15. ^ "Legends of The Black Watch". Electricscotland.com. Retrieved 5 April 2015.
  16. ^ "UK Parliament MP Information".
  17. ^ "Interview with Tom Pursglove". Huffington Post.
  18. ^ "UK MEP Election Results 2019". BBC News.
  19. ^ "Oundle Town Council".
  20. ^ "Postcode - Oundle". postal-code.co.uk.
  21. ^ "Oundle Neighbourhood Plan" (PDF). Oundle.gov.uk.
  22. ^ Taylor, J.H. (1963). Geology of the country around Kettering, Corby and Oundle. HMSO.
  23. ^ "Fairline Boats: New owners buy firm but close a factory". BBC News.
  24. ^ "Haunted Hotels & Inns".
  25. ^ "The Talbot Hotel - A History".
  26. ^ "Riverside Inn, Oundle". Closed Pubs.
  27. ^ "St Peters Church Oundle". Oundlestpeters.org.uk. Retrieved 5 April 2015.
  28. ^ "John Harrison obituary". The Guardian.
  29. ^ "Stahl Theatre in Oundle is 30 years old". BBC News.
  30. ^ "Memorial - Oundle and Ashton". Imperial War Museum.
  31. ^ "WAR MEMORIAL AT SOUTH END OF NEW STREET". Historic England.
  32. ^ "Names on Memorials - Oundle and Ashton Memorial". Imperial War Museum.
  33. ^ "Oundle Bypass Plaque - A605, Oundle, Northamptonshire, UK".
  34. ^ Clinker, C.R. (October 1978). Clinker's Register of Closed Passenger Stations and Goods Depots in England, Scotland and Wales 1830-1977. Bristol: Avon-AngliA Publications & Services. p. 105. ISBN 0-905466-19-5.
  35. ^ Butler, P., (2007) A History of the Railways of Northamptonshire, Great Addington: Silver Link Publishing
  36. ^ "Stagecoach invests £3.1m in X4 buses serving Northampton, Wellingborough, Kettering and Corby".
  37. ^ OFSTED. "Inspection Reports". Oundle Primary School. OFSTED. Retrieved 24 May 2013.
  38. ^ "Welcome to Oundle Festival of Literature". Oundlelitfest.org.uk. Retrieved 5 April 2015.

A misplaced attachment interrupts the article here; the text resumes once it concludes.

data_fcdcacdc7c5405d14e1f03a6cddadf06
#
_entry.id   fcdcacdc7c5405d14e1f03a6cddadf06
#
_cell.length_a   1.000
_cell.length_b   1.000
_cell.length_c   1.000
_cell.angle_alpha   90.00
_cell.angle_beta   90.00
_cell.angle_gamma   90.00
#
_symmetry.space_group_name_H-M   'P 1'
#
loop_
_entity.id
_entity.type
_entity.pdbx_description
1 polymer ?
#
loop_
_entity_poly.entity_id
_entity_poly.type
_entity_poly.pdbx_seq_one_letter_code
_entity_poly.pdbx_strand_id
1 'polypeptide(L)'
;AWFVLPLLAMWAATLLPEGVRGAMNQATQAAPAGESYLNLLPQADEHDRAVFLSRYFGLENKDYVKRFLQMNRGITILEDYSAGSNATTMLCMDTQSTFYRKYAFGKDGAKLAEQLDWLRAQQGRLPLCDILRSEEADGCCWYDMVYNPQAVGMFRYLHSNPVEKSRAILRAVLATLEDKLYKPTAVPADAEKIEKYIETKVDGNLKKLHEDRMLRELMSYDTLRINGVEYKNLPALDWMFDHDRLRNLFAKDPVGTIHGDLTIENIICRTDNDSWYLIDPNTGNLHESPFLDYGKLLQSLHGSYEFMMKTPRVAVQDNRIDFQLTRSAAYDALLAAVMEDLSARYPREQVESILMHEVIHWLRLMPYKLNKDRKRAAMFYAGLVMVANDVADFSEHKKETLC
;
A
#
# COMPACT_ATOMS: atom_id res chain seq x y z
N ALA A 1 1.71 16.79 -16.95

39. ^ "Oundle Fringe Festival".
  40. ^ "Oundle Carnival". Oundlecarnival.co.uk. Retrieved 9 June 2011.
  41. ^ "The Game of Conkers". Historic UK.
  42. ^ "New Oundle store will be worth the Waitrose".
  43. ^ "Daniel Radcliffe's The Woman In Black takes in Northamptonshire filming location". The Location Guide.
  44. ^ "Oundle Chronicle". Oundlechronicle.co.uk. Archived from the original on 5 May 2013. Retrieved 5 April 2015.
  45. ^ "William Abell". Oxford Dictionary of Nation Biography.
  46. ^ "Humanist Portray: Meet Richard Dawkins". Humanists International.
  47. ^ "Iron Maiden's Bruce Dickinson: The rock star who is more choir boy than hellraiser". The Express Newspaper.
  48. ^ "John Knight". ESPN Cricket Info.
  49. ^ [1] Archived 28 February 2012 at the Wayback Machine
  50. ^ "Former Oundle pupil is starring in Danny Boyle's new Beatles-inspired movie". Northants Telegraph.
  51. ^ The Musical Times, Volume 40. London: Novello and Company. 1899. p. 225.
  52. ^ "4AD: the 'pure' label behind Pixies and Cocteau Twins". The Guardian Newspaper.
  53. ^ "Peterborough & District League Division One".
  54. ^ "Midlands 1 East Division". EnglandRugby.com.
  55. ^ "Northamptonshire Cricket League".

External linksEdit